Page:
By Brad Wright, CFP
One industry that has prospered, somewhat surprisingly during the pandemic, is boating. I spoke with a few boat brokers last June who said that they anticipated running out of inventory for the first time ever. They also told me that half the boats they were selling were going to first-time boat owners who really didn’t know what they were getting into. For example, instead of asking about engine hours or the condition of the hull, prospective owners wanted to make sure the slip (dock space) came with the boat...These same brokers anticipate a fire sale once the pandemic is over, as these new COVID-Captains realize the carrying costs (annual expenses) of boat ownership. Boating is nearly always a pricey endeavor.
Is it worth it?
I’m a life-long boater. I spent my childhood summers on Lake Winnipesaukee in New Hampshire and have enjoyed graduating to a bigger boat and the Atlantic Ocean. Boating brings family together, cultivates friendships (because who doesn’t love a buddy with a boat), and once you cast off from the dock, you can remain as isolated as you want. With all of these pleasures, boating can be quite tempting, but before you dive in, take stock of the costs – the full picture.
First you need to find and purchase your boat. You can identify a boat for pretty much any amount, so let’s say your purchase price is $25,000. If your boat is used, you’ll want to hire a professional to survey your potential floating summer home. This cost will vary depending on the boat, so I’ll estimate $500 for illustrative purposes. We’ll also include closing fees of $200.
Let’s assume that now the boat is yours. Time to head out on the water? Sure, but where will you keep it and who will care for it when you return? Here is a list of other fees you should anticipate.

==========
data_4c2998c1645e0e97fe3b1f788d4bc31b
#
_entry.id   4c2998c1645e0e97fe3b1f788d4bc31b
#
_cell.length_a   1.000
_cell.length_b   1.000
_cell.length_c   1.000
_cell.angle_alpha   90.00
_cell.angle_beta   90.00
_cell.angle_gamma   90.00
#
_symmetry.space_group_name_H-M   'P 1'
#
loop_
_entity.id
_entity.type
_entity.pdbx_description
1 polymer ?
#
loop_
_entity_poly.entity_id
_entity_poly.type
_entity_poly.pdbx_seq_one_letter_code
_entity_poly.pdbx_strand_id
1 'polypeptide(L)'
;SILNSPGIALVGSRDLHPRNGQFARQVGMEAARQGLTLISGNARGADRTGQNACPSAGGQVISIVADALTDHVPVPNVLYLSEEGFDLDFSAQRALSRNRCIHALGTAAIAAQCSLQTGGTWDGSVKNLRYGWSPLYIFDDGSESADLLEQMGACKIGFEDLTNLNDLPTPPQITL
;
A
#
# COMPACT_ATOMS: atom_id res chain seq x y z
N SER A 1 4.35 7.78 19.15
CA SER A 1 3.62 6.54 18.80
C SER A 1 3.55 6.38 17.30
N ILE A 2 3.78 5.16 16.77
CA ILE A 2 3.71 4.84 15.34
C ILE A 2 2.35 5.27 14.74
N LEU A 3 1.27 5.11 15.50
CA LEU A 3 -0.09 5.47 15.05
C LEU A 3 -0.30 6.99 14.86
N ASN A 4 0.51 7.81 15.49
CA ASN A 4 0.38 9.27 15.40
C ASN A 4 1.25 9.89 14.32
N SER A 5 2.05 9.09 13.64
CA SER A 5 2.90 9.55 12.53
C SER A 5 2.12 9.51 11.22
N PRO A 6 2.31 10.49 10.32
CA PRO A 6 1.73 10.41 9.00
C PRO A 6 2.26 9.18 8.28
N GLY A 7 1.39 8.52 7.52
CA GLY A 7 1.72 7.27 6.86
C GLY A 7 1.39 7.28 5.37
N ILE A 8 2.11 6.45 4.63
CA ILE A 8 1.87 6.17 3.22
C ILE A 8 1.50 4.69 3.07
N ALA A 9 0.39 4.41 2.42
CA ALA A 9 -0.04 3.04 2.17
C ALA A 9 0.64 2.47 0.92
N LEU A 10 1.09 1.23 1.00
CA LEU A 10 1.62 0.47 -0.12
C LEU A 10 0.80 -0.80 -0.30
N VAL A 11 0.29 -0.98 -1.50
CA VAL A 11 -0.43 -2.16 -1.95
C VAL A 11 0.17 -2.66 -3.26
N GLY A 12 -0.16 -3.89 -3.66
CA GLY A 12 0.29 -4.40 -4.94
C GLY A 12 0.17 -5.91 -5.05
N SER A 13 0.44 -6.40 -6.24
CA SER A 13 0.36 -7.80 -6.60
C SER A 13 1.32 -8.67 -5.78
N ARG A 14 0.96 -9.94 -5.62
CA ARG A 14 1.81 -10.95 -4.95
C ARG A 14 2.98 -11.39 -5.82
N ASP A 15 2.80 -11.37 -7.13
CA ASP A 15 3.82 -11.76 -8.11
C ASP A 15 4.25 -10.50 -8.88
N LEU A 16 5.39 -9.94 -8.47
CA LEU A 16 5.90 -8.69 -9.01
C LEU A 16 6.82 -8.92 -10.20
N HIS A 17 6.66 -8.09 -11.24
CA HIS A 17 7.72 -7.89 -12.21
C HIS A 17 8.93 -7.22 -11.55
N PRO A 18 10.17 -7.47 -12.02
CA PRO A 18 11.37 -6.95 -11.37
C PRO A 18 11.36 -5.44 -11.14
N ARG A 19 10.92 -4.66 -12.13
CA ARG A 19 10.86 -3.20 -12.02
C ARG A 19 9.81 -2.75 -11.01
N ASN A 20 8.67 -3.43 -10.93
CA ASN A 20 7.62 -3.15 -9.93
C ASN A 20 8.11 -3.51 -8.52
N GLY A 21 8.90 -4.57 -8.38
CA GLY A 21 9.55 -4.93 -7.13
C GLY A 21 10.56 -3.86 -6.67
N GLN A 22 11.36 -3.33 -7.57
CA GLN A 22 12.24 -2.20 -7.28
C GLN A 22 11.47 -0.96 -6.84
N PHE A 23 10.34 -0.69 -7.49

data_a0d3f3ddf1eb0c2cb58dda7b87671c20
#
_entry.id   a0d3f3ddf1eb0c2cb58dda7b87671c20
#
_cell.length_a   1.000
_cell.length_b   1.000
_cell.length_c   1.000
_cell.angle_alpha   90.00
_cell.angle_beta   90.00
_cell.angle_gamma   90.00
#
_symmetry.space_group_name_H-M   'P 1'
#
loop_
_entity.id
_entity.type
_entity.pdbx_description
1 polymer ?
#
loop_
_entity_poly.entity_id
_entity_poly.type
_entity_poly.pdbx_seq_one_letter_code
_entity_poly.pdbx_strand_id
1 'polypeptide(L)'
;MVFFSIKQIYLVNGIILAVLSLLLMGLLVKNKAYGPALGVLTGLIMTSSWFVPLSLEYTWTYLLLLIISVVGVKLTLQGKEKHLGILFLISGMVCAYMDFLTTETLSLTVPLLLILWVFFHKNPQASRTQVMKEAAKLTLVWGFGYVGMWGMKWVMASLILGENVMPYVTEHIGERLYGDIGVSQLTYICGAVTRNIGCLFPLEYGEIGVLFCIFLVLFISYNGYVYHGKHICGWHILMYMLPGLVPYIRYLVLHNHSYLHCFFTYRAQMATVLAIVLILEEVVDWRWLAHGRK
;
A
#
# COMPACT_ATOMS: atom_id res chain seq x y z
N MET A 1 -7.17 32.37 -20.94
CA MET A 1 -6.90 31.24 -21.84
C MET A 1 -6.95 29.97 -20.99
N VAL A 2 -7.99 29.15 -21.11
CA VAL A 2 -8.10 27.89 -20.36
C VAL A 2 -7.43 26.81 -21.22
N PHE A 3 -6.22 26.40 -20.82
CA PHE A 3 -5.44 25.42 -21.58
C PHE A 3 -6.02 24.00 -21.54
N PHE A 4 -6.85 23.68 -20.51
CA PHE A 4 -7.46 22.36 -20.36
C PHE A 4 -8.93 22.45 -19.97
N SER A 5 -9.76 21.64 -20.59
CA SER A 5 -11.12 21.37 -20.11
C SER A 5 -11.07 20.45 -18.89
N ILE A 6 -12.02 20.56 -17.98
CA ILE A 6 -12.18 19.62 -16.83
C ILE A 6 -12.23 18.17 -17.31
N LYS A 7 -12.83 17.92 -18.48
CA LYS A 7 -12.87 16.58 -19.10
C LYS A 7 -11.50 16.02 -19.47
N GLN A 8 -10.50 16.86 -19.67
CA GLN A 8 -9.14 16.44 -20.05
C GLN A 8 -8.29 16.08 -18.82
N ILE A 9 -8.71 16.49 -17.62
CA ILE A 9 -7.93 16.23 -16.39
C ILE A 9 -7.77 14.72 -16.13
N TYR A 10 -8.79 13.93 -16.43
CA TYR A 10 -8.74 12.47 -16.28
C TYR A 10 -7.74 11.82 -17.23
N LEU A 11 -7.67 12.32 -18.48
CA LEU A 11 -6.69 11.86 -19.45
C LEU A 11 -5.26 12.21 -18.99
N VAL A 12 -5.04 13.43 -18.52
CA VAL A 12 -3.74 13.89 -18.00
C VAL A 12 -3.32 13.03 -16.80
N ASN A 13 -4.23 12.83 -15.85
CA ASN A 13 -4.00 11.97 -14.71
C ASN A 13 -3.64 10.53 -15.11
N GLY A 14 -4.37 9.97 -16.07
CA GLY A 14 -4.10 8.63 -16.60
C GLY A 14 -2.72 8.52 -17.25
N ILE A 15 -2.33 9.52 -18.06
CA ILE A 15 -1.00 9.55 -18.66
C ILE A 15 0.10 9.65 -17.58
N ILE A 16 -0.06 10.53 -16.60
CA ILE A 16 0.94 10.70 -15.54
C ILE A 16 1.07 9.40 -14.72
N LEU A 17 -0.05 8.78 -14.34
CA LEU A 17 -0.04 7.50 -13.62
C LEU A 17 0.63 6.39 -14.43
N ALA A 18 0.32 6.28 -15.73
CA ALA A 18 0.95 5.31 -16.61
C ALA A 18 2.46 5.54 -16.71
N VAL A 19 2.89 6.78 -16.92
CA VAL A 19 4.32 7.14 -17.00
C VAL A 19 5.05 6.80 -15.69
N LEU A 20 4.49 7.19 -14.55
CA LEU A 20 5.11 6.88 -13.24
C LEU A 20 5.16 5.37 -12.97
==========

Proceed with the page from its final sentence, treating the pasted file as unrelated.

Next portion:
Registration: This varies by state. If you’re on the ocean, you have the option to document your vessel with the Coast Guard. My fee was $495 for the initial documentation and then $26 per year thereafter. You may also be subject to state excise tax or a waterway permit, depending on your boating location.
Insurance: You want to protect yourself and others while boating, and most marinas will require proof of insurance before they lease you a slip. Add in about $300.
Marina Slip: If you tow your boat around on a trailer all summer you can skip this one, but otherwise marinas tend to charge you by the foot for dock space. We’ll remain on the low end here and say $1,000 for the summer.
Fuel: The current price for marine-grade gasoline (which contains less ethanol) is approximately $3/gallon. Diesel may be a bit less expensive. Depending on your boat, this line item may be considerable. My boat burned 16 gallons per hour at a cruising speed of 27 mph. Depending on the season, your bill could be $1,500, or more.
Winterizing: If you live in a climate where your boat must live on dry land for part of the year, you’ll want to winterize your boat’s engine(s) and any water lines. This usually includes an oil change. If you’re storing your boat outdoors, you will also want to shrink wrap it. The total for both will be $500-$1,000 for an average size boat. Please note that if you live in a year-round boating environment, you should plan to have your boat hauled out of the water annually, so that you can inspect, and if it’s an ocean boat, you would want to paint your hull’s bottom.